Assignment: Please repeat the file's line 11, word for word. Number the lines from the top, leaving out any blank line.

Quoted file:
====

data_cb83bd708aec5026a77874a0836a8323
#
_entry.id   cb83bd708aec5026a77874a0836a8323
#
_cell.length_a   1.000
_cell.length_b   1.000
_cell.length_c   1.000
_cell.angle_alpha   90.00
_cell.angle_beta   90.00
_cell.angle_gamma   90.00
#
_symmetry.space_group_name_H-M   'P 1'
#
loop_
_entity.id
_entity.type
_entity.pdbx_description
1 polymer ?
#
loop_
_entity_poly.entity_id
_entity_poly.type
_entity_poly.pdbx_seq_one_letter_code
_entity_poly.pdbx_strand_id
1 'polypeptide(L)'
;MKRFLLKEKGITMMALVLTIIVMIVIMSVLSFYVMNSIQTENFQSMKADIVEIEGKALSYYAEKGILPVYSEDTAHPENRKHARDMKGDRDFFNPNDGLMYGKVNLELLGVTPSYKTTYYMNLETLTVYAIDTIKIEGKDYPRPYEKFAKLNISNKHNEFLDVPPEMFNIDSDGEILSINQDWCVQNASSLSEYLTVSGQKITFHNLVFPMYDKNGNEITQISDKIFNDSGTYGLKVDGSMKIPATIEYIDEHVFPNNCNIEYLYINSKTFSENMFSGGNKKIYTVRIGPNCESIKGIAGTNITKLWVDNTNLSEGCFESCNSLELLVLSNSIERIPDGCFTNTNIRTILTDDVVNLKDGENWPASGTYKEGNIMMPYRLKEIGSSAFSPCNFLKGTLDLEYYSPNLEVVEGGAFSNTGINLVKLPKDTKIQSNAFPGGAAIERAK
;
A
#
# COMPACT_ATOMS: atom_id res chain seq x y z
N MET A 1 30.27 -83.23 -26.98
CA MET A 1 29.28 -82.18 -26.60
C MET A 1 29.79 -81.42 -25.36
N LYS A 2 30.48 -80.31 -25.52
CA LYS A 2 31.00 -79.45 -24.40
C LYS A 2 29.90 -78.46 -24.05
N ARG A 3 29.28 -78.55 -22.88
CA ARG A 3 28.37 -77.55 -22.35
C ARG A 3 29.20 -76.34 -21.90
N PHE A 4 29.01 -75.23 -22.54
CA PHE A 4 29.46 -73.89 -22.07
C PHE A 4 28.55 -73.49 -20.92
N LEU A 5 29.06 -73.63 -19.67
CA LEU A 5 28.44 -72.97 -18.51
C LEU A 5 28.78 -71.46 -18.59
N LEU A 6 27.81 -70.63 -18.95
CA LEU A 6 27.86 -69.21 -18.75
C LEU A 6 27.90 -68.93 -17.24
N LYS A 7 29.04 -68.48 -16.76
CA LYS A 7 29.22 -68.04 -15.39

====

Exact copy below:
#